According to Professor Gavan McDonell, the national electricity grid stretches over 4,000 kilometres, connecting far North Queensland down through the eastern states to Tasmania and across to South Australia. However, there is one notable exclusion: the Daintree.
One can almost here the collective expression of environmental conditioning, “Yes, but the ‘pristine Daintree’ is far too precious to be spoilt by reticulation.”
So, by implication, if Australia regards the Daintree exclusion area as the most deserving of protection from environmental harm, why is it condemned to the most polluting form of electricity? Surely, if its environmental importance supersedes any other area in Australia, its electricity supply should be the cleanest in Australia?
Residents and businesses within area of excision have a rigorously regulated conservation land-use responsibility. They are also quarantined from development, particularly through World Heritage and Iconic Places legislation. Now that conservation targets and planning scheme objectives have formally been met, the custodial community would like to be supported in the development of an alternative energy policy that is not reliant upon the concurrent operation of hundreds of polluting, emitting engine generators.
To this end, a delegation travelled to Brisbane to meet with Minister for Energy, the Hon. Geoff Wilson MP, to appeal for environmental relief from the existing flawed policy. It called upon the Queensland Government to embrace a new partnership, that protects, to the greatest possible extent, the exceptional environmental and ecotourism values, including the people and communities, through renewable optimisation, innovation, development and provision of world’s best-practice electricity supply.
The Minister’s Office has recently issued the following media statement:
We’re not about to bulldoze through ancient rainforest to put in power lines north of the Daintree River.
We’re talking about world-famous, world heritage-listed rainforest and everyone would want it to stay that way.
The State Labor Government has spent millions of dollars in a land buy-back scheme for the Daintree that demonstrates our commitment to the preservation of this pristine region.
In 2001, residents were invited to apply for federal and state government grants for solar power and to store solar energy.
Householders may also be eligible for grants under the federal government’s regional renewable power generation program. The federal government will pay up to fifty per cent of the cost of any renewable energy project.
The program is essentially for households and businesses that aren’t connected to the grid.
Ergon Energy has experts based in Cairns and they provide technical advice and equipment to households and businesses that rely on remote area power supplies, including solar energy.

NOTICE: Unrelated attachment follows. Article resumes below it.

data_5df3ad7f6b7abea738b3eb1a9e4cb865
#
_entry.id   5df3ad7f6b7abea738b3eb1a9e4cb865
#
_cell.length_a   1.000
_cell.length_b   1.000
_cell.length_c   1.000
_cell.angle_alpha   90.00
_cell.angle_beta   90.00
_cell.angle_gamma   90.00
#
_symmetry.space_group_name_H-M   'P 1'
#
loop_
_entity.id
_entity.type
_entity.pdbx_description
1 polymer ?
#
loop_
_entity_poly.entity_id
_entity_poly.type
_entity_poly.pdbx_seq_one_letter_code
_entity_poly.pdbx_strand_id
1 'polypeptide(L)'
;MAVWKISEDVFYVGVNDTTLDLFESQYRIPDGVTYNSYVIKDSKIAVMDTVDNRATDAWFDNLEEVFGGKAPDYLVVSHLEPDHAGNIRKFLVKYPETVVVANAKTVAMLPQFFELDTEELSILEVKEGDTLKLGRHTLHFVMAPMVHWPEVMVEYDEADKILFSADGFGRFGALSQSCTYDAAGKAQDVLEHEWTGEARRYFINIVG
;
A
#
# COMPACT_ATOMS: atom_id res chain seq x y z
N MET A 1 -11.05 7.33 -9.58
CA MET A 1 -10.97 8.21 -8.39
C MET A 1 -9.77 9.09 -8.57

I would encourage householders in the Daintree to contact Ergon Energy in Cairns.
The media advice is contemptuous of the people of Queensland, who in 1998 funded a $450,000 EIAS that established that reticulation through directional boring could be achieved without any adverse effect on the natural environment. It is also contemptuous of the local community that travelled from the Daintree to Brisbane to explain their very serious concerns for the pollution that the Queensland Government’s existing electricity policy has forced into their income-earning rainforest.
Indeed, the description of bulldozing ancient World Heritage rainforests is deliberate and mischievous fear-mongering. World Heritage is protected from state government degradation under international law & the Commonwealth’s EPBC Act, in addition to its own state government legislation, including the NCA, IPA, Wet Tropics Management & Protection & Iconic Places Acts.
Land acquisition by the Queensland Government was an integral part of an agreement, defined in the Rainforest CRC’s Daintree Futures Study, which built upon the concurrent delivery of conservation, regulation of development and power.
Minister Wilson suggests Daintree landholders contact Ergon Energy in Cairns, which has been relieved of its distribution responsibility towards the Daintree area only, for technical advice. In point of fact, the FNQ Regional Electricity Council has recommended:
In light of the State Government’s ClimateSmart 2050 strategy to reduce emissions from fossil fuel and increase use of renewables, the REC would recommend that the Minister review whether solutions could be found under this or related policies.
Options might include: support increased use of renewable energy through revised subsidies for renewables or tariff arrangements, or through providing grid access to greener power through the large scale cleaner generation such as gas, wind or clean coal.
Given the particular environment, an the many facets of the problem, the REC also recommends that other departments with interests in sustainability and World Heritage environmental management also be asked to consider solutions to the concerns.